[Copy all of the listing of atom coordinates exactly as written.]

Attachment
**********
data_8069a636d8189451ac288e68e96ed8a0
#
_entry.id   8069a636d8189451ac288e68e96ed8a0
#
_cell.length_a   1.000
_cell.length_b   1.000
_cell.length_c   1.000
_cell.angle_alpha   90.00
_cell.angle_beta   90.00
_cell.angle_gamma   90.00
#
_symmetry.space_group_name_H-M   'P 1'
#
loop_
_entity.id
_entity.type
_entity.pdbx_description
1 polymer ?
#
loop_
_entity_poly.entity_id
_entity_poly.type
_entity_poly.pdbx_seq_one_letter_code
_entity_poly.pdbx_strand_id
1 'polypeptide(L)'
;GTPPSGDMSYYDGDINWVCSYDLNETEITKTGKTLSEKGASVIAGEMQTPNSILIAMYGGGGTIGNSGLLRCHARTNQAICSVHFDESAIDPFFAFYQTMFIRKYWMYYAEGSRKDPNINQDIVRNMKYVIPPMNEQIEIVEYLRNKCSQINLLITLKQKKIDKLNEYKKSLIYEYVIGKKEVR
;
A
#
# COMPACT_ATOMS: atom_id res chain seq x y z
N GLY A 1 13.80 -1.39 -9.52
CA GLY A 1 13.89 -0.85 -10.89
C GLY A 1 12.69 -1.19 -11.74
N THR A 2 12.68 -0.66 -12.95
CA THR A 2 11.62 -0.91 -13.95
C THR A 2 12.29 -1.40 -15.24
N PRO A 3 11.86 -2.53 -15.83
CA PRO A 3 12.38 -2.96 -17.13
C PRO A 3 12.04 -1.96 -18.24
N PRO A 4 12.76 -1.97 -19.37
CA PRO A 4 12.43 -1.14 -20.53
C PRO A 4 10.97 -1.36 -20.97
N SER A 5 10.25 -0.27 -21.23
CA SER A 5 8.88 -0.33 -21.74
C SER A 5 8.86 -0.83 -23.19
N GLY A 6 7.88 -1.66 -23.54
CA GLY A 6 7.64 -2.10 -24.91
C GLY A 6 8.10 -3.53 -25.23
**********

data_8069a636d8189451ac288e68e96ed8a0
#
_entry.id   8069a636d8189451ac288e68e96ed8a0
#
_cell.length_a   1.000
_cell.length_b   1.000
_cell.length_c   1.000
_cell.angle_alpha   90.00
_cell.angle_beta   90.00
_cell.angle_gamma   90.00
#
_symmetry.space_group_name_H-M   'P 1'
#
loop_
_entity.id
_entity.type
_entity.pdbx_description
1 polymer ?
#
loop_
_entity_poly.entity_id
_entity_poly.type
_entity_poly.pdbx_seq_one_letter_code
_entity_poly.pdbx_strand_id
1 'polypeptide(L)'
;GTPPSGDMSYYDGDINWVCSYDLNETEITKTGKTLSEKGASVIAGEMQTPNSILIAMYGGGGTIGNSGLLRCHARTNQAICSVHFDESAIDPFFAFYQTMFIRKYWMYYAEGSRKDPNINQDIVRNMKYVIPPMNEQIEIVEYLRNKCSQINLLITLKQKKIDKLNEYKKSLIYEYVIGKKEVR
;
A
#
# COMPACT_ATOMS: atom_id res chain seq x y z
N GLY A 1 13.80 -1.39 -9.52
CA GLY A 1 13.89 -0.85 -10.89
C GLY A 1 12.69 -1.19 -11.74
N THR A 2 12.68 -0.66 -12.95
CA THR A 2 11.62 -0.91 -13.95
C THR A 2 12.29 -1.40 -15.24
N PRO A 3 11.86 -2.53 -15.83
CA PRO A 3 12.38 -2.96 -17.13
C PRO A 3 12.04 -1.96 -18.24
N PRO A 4 12.76 -1.97 -19.37
CA PRO A 4 12.43 -1.14 -20.53
C PRO A 4 10.97 -1.36 -20.97
N SER A 5 10.25 -0.27 -21.23
CA SER A 5 8.88 -0.33 -21.74
C SER A 5 8.86 -0.83 -23.19
N GLY A 6 7.88 -1.66 -23.54
CA GLY A 6 7.64 -2.10 -24.91
C GLY A 6 8.10 -3.53 -25.23